Interesting Facts about Bananas


Bananas are among the most widely consumed fruits on the planet. Over 100 billion bananas are consumed annually in the world, making bananas the 4th largest agricultural product in the world, following wheat, rice, and corn.

They also can be found all over the world all year long. These fruits are nutrient-rich and offer a wide variety of health benefits. For example, banana contains Vitamin B6 that will trigger the production of serotonin—the natural chemical which alleviates mental depression.

Bananas have many interesting facts that you (probably) didn’t know. Here are a few:

Bananas don’t grow on trees

Bananas grow from a root structure that produces an above ground stem. The plant is specifically classified as an absorescent (tree-like) perennial herb. It is the largest herbaceous flowering plant in the world. Oh, and banana is not a fruit—it’s actually a berry.

Bananas are rich in fiber

A medium Cavendish banana is 110 calories and provides 30 grams of carbohydrates and 3 grams of fiber. In addition to fiber, bananas also contain resistant starch, a type of carbohydrate that can’t be digested, but helps you feel fuller longer.

Bananas are actually radioactive

The potassium found in bananas is present as potassium-40 isotope. That is a radioactive version of the element. Thank God this radioactive potassium won’t cause any harm to our body.

There are many varieties of bananas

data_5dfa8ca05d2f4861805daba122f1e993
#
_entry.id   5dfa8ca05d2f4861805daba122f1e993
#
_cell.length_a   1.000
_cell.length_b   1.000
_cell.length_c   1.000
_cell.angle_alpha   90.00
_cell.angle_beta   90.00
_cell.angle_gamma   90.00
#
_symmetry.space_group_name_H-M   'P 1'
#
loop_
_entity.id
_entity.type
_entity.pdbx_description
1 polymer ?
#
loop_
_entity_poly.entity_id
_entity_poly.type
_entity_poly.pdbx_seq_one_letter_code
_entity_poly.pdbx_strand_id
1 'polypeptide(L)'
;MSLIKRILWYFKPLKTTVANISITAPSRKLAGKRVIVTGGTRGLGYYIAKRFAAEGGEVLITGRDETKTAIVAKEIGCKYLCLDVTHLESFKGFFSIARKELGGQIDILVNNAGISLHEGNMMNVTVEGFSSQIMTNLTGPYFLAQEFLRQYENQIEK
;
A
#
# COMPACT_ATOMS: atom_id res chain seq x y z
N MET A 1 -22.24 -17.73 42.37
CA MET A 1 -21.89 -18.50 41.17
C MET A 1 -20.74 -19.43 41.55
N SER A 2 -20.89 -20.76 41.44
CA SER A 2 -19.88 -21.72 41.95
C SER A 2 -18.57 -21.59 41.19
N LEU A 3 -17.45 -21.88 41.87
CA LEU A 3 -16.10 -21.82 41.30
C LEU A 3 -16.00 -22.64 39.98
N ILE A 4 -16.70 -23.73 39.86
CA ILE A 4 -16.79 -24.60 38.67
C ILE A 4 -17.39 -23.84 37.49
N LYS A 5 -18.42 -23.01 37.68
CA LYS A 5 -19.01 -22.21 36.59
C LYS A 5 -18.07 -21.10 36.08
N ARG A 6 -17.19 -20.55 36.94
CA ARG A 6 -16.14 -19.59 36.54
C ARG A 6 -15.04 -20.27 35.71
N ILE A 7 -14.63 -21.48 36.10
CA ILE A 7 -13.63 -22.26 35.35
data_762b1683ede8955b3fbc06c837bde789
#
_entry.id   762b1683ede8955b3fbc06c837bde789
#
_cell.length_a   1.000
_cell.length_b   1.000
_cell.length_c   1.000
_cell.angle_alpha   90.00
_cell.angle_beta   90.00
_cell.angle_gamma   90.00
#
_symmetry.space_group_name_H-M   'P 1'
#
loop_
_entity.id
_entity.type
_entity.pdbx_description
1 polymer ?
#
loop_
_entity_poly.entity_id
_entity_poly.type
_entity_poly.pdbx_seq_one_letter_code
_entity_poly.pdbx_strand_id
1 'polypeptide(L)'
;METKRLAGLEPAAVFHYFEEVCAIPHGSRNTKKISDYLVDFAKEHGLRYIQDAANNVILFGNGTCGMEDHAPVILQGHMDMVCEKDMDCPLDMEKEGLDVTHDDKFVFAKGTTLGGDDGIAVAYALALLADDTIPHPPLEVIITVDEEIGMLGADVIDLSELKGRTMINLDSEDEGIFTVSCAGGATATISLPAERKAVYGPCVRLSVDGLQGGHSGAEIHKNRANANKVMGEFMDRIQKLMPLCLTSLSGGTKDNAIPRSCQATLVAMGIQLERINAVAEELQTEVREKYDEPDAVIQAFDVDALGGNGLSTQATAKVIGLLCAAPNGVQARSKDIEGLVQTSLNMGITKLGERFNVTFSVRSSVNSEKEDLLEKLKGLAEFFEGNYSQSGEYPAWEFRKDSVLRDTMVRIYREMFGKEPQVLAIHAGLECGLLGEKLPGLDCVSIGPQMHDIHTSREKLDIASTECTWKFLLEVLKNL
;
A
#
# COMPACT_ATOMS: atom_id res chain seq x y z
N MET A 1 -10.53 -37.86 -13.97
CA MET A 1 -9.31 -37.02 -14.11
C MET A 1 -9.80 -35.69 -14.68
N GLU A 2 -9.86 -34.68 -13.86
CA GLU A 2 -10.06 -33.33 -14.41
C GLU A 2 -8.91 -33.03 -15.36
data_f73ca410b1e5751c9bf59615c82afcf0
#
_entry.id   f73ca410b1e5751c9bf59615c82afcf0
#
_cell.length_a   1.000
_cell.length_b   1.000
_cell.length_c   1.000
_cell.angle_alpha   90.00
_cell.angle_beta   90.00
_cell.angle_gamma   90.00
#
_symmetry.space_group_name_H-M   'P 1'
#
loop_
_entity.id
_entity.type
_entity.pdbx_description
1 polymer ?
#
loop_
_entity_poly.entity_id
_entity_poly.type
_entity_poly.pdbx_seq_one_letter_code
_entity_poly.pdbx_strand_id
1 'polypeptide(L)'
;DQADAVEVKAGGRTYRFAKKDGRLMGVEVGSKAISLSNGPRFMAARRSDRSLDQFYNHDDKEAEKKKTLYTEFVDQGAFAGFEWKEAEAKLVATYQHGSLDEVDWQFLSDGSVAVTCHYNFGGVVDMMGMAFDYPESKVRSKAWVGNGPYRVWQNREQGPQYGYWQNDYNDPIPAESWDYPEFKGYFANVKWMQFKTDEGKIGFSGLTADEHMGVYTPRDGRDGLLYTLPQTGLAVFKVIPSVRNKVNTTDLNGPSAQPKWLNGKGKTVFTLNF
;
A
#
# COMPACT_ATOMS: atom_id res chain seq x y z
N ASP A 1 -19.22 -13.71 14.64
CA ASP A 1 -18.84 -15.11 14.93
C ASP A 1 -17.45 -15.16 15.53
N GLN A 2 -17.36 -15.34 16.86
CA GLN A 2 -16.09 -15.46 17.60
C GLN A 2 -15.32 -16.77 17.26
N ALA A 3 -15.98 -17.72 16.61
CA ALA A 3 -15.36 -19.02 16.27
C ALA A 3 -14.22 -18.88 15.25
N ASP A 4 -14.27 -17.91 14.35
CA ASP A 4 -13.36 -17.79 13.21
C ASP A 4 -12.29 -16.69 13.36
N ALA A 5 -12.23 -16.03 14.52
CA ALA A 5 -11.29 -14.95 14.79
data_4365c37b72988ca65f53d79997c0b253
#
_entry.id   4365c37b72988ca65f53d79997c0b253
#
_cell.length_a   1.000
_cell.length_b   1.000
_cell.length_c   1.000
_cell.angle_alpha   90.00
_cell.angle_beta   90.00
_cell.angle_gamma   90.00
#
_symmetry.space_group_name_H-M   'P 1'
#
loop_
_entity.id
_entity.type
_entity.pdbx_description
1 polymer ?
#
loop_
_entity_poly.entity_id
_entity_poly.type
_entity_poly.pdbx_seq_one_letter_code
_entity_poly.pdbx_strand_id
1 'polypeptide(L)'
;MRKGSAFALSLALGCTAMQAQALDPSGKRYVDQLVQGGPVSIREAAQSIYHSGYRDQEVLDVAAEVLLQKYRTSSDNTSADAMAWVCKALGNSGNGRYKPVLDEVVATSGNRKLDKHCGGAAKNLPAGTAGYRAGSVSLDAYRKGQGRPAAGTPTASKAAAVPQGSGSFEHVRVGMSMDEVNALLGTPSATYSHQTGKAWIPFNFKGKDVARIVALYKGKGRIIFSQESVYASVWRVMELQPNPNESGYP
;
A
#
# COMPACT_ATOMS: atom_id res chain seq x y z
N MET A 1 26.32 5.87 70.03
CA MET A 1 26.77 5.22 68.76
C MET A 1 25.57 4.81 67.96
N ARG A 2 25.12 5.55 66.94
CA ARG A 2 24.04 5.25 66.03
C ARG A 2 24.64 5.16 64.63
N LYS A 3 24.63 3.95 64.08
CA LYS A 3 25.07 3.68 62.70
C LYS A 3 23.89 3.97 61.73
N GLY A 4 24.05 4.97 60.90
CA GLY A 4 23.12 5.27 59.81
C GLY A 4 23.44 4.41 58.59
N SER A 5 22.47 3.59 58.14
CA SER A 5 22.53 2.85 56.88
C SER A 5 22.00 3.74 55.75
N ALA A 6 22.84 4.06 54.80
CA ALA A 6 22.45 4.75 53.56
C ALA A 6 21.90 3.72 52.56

Grown in more than 150 countries, it is believed that there are more than 1,000 types of bananas in the world, which are subdivided into 50 groups. One of the most common is the Cavendish, which is also the one most frequently produced for export markets.

Bananas are good for your heart

A medium banana has 422 mg potassium while being sodium-free. The high potassium-to-sodium ratio helps to neutralize the blood-pressure raising effects of sodium in your diet. Various studies show that those who have diets rich in potassium are less likely to have high blood pressure and have reduced risk for stroke.

Bananas can cheer you up

A small banana provides 27 mg magnesium, which may help boost mood. Men and women need 420 mg and 320 mg of magnesium per day, respectively. Low levels of this mineral are linked to depression, anxiety, irritability and other mood disorders.

Bananas can reduce the risk of kidney cancer

A 2006 Swedish study found that women eating 4-6 bananas every 7 days reduce kidney cancer risk by 50%.

When is a banana ripe?

Most of us know that the color of a banana’s skin indicates its degree of ripeness. But there’s ripeness and then there’s ripeness. Here’s a precise guide to using bananas.

  • Green — unripened bananas, used in soups and stews.
  • Yellow with green tips — partially ripe, used for broiling, baking or frying.
  • All Yellow — ripe, eaten raw or in waffles, puddings, cakes or pies.
  • Yellow with brown freckles — full-ripe, raw or in salad, fruit cup or other dishes calling for uncooked fruit.
  • All Brown — over ripe, if flesh is firm, still in prime eating condition.
  • Blackened areas — bruised fruit and should be avoided.
  • Raw, unripened fruit can be irritating to your digestive system. Imperfectly ripened bananas are composed of starch but as the natural ripening proceeds, the saccharine material is converted into dextrine and glucose. Cook the starchy, unripened fruit as you would use a potato, or let them ripen at room temperature to sweeten. When they are the color you need, bananas can be stored in the refrigerator. The skins may turn dark, but the pulp will stay at the desired ripeness

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